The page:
Editorial Note

In a nationwide radio and television address on March 6, 1952, President Truman urged continuation of the Mutual Security program for fiscal year 1953 as “essential to advance our program of world peace and to protect the security of the United States.” In order to implement the program, the President requested a Congressional allocation of $7.9 billion, $5,889 million of which would go to Europe in the form of direct military aid ($4,070 million) and defense support ($1,819 million). The text of the President’s address is in Public Papers of the Presidents of the United States: Harry S. Truman, 1952–1953 (Washington, 1966), pages 191–196.

Both the Senate Foreign Relations Committee and the House Foreign Affairs Committee began hearings on extension of the Mutual Security program on March 13. Secretary Acheson and Mutual Security Director W. Averell Harriman testified on behalf of the Administration request before the Senate committee on March 13; their statements are printed in the Department of State Bulletin, March 24, 1952, pages 463–471. Public hearings in the House lasted until April 29 and those in the Senate until April 4. The texts of the hearings are printed in House Committee on Foreign Affairs, Mutual Security Act Extension. Hearings on H.R. 7005, March 13–April 29, 1952, 82d Cong., 2d sess., and Senate Committee on Foreign Relations, Hearings on Bill to Amend Mutual Security Act of 1951 and Other Purposes, March 13–April 4, 1952, 82d Cong., 2d sess. During this period, officers of the Mutual Security Administration and members of the Joint Chiefs of Staff as well as General Alfred M. Gruenther, Chief of Staff, Supreme Allied Commander, Europe, testified in both open and executive sessions. For General Gruenther’s statement and further testimony, along with a summary of the testimony in executive session of General Omar N. Bradley, Chairman of the Joint Chiefs of Staff, see volume VI.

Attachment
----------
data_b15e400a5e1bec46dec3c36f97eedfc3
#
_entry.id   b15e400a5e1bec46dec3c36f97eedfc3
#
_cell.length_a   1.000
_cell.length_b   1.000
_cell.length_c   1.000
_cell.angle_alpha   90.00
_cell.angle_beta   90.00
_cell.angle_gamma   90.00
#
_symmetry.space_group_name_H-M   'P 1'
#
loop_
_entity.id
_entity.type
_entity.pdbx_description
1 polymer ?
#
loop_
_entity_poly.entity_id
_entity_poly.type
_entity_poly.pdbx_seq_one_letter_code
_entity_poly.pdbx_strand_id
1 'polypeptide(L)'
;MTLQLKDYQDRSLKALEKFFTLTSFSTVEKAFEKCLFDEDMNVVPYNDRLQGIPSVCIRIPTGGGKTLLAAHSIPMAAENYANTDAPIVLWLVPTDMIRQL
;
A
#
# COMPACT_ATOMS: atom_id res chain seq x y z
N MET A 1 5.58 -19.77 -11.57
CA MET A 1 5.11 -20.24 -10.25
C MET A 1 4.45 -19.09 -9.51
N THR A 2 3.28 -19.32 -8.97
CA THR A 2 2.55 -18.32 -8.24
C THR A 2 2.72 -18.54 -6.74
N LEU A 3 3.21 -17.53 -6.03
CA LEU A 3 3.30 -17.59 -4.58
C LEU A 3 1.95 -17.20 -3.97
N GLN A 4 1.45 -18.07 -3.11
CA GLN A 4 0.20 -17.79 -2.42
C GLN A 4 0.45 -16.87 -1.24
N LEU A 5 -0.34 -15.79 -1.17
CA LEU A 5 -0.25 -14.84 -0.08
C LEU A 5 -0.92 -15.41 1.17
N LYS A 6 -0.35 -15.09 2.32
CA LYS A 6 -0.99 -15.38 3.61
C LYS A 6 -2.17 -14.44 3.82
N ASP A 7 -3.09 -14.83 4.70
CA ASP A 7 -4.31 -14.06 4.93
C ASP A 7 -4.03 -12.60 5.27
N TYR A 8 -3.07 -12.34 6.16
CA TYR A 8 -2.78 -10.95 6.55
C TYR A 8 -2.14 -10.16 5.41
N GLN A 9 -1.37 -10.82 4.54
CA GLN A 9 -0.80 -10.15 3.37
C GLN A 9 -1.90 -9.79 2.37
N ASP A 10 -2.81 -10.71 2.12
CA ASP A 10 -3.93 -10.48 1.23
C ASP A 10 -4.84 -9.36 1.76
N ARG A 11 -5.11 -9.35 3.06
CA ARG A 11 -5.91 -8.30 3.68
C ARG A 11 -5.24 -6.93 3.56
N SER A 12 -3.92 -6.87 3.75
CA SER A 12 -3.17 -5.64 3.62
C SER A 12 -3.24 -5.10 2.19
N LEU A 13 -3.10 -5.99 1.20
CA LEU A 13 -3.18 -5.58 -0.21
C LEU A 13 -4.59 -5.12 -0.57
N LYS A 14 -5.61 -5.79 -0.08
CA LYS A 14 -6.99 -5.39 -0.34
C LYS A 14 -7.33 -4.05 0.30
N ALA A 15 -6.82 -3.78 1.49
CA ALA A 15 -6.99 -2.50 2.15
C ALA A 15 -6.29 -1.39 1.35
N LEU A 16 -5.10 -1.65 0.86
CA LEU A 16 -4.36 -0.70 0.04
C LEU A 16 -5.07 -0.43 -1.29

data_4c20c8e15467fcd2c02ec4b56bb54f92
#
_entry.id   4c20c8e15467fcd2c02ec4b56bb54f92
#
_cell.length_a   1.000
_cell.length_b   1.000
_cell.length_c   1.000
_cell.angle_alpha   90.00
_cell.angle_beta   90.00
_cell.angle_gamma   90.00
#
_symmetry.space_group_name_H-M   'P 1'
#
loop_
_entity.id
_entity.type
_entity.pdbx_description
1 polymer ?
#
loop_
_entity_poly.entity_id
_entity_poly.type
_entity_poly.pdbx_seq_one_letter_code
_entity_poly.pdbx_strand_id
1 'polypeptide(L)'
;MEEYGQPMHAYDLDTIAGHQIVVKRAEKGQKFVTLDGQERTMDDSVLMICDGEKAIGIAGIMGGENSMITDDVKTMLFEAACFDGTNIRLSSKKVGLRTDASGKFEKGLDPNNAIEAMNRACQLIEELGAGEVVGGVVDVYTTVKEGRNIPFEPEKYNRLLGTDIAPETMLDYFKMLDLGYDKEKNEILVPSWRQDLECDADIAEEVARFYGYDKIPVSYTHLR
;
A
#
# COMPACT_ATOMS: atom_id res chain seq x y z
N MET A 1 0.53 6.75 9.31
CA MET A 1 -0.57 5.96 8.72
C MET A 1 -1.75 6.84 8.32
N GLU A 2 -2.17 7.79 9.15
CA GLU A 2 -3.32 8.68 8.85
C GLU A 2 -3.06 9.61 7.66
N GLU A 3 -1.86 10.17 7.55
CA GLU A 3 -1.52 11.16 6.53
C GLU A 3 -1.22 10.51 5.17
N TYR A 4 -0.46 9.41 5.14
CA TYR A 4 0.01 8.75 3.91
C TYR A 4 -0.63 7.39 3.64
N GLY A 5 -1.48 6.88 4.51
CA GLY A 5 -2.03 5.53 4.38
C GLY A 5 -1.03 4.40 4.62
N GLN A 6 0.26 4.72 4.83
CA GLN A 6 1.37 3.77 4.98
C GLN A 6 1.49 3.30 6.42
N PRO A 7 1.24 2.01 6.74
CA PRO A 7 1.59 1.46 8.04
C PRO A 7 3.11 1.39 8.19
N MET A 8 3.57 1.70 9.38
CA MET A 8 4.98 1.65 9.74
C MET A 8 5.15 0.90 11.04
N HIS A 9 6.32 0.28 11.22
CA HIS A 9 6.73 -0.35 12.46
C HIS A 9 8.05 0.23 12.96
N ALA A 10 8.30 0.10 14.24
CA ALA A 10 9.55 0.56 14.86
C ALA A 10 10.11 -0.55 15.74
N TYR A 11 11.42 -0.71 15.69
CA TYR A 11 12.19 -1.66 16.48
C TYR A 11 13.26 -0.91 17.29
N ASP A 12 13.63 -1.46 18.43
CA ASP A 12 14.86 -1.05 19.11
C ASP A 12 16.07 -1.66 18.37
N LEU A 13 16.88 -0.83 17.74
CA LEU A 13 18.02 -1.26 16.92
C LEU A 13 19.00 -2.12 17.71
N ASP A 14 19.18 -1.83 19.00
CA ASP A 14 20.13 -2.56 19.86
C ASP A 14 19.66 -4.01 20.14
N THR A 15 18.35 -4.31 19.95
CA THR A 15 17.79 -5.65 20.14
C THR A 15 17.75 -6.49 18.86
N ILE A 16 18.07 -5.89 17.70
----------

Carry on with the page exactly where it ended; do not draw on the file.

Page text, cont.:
On May 11, 1952, the House Foreign Affairs Committee reported out a $6.9 billion measure which, after floor debate and a further decrease of $726 million ($615 million of which was for economic aid for Europe) as a result of amendments proposed by Representative John Vorys (R.–Ohio), passed by a vote of 246–109 on May 23. A Senate bill, also authorizing $6.9 billion, passed May 28 by a vote of 64–10, with amendments by Senator Henry C. Dworshak (R.Idaho) barring use of funds to publicize the Mutual Security program in the United States and by Senator James P. Kem (R.–Mo.) barring all aid to countries exporting strategic goods to the Communist bloc. A Conference report, without the Kem amendments, was approved by the House, 230–115, on June 5 and by the Senate, [Page 471] 59–11, on June 9. Public Law 400, the Mutual Security Act of 1952, was signed by President Truman on June 20, 1952 (66 Stat. 141). Documentation on the provisions and regional and functional breakdown of the funds allotted in Public Law 400 is in Current Economic Developments, Issue No. 361, June 16, 1952. (Current Economic Developments, lot 70 D 467)